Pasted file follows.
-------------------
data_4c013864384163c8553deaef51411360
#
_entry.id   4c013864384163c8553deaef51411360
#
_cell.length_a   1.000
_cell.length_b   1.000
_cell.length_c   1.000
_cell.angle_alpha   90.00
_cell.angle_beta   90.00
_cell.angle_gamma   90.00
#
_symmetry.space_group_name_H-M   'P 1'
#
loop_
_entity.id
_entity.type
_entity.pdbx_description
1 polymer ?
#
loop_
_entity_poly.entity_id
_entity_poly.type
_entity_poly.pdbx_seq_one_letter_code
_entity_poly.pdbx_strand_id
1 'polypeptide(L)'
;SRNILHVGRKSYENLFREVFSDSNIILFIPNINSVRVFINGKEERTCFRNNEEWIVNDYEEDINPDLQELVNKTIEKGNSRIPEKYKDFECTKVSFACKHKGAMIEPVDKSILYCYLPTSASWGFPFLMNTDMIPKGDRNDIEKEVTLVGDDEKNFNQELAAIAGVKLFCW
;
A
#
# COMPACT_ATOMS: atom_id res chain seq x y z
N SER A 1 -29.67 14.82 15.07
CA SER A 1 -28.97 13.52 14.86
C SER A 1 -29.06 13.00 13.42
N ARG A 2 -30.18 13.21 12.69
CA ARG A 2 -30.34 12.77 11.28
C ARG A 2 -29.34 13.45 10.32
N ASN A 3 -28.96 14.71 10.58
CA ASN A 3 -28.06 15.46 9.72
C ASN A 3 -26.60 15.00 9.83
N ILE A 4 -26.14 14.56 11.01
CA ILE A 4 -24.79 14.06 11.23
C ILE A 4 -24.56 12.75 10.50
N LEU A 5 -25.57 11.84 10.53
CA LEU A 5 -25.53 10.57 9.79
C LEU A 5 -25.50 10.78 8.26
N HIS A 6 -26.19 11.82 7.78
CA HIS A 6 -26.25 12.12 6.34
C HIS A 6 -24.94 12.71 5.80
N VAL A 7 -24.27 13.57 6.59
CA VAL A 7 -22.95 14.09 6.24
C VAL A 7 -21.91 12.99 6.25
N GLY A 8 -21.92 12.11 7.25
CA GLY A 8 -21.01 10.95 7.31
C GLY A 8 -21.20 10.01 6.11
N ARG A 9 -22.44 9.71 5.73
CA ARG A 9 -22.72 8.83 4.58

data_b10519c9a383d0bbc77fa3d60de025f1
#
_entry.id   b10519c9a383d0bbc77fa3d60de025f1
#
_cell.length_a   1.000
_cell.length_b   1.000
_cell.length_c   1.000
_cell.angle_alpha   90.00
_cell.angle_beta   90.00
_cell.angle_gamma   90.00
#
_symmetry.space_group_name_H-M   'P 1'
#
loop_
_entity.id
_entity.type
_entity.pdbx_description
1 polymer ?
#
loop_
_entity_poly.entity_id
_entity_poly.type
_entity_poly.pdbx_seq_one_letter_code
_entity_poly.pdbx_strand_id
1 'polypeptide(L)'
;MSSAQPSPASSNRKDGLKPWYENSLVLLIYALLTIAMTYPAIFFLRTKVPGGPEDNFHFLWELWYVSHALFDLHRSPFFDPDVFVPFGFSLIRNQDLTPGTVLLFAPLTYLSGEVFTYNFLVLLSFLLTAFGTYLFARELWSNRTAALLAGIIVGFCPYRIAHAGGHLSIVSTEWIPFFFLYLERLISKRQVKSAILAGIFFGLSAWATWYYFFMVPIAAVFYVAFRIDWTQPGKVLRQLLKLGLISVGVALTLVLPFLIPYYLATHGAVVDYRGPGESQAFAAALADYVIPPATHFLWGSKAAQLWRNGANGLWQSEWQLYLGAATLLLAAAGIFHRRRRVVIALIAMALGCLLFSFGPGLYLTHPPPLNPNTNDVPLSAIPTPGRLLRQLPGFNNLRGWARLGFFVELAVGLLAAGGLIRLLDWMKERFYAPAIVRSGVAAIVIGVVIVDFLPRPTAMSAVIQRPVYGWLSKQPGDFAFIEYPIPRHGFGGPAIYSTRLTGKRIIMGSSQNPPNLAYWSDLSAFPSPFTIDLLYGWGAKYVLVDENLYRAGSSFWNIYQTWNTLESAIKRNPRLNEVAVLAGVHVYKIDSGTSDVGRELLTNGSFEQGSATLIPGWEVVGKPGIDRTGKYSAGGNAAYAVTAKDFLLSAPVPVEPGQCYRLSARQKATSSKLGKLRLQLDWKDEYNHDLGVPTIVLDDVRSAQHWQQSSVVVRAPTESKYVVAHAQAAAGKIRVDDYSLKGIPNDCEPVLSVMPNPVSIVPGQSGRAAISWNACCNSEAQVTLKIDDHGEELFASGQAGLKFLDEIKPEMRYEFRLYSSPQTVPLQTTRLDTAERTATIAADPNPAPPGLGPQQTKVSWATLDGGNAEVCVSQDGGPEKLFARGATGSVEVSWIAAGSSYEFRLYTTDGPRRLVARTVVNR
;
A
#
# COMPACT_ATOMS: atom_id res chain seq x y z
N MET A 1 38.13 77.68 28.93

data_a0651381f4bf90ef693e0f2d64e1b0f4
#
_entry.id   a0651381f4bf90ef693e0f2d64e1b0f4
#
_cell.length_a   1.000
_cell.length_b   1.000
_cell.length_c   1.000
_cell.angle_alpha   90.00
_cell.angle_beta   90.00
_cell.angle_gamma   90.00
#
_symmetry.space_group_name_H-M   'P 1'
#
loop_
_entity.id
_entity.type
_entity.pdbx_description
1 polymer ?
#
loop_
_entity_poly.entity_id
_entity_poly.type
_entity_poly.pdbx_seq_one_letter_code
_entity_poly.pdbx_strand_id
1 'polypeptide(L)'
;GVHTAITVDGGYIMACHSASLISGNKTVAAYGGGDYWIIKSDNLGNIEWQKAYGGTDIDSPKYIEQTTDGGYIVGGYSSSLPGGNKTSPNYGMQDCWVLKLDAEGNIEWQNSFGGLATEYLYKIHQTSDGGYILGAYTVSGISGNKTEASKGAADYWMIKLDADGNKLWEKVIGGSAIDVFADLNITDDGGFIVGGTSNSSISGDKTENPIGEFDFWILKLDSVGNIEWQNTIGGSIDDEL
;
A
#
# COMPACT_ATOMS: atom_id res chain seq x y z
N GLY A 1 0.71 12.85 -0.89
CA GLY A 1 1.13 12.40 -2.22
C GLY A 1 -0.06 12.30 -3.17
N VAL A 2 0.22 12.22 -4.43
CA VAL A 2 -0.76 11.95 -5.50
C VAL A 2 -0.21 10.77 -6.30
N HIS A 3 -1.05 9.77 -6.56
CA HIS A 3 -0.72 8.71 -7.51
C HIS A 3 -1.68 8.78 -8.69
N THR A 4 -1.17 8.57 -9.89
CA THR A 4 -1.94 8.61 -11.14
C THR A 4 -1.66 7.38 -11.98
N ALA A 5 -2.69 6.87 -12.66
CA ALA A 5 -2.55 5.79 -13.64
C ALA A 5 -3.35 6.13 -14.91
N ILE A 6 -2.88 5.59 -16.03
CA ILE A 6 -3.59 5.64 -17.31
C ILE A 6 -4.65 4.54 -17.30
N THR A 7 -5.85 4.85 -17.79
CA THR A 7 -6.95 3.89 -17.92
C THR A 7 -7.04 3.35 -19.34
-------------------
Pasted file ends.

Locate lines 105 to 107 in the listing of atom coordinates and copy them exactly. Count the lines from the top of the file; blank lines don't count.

1 polymer ?
#
loop_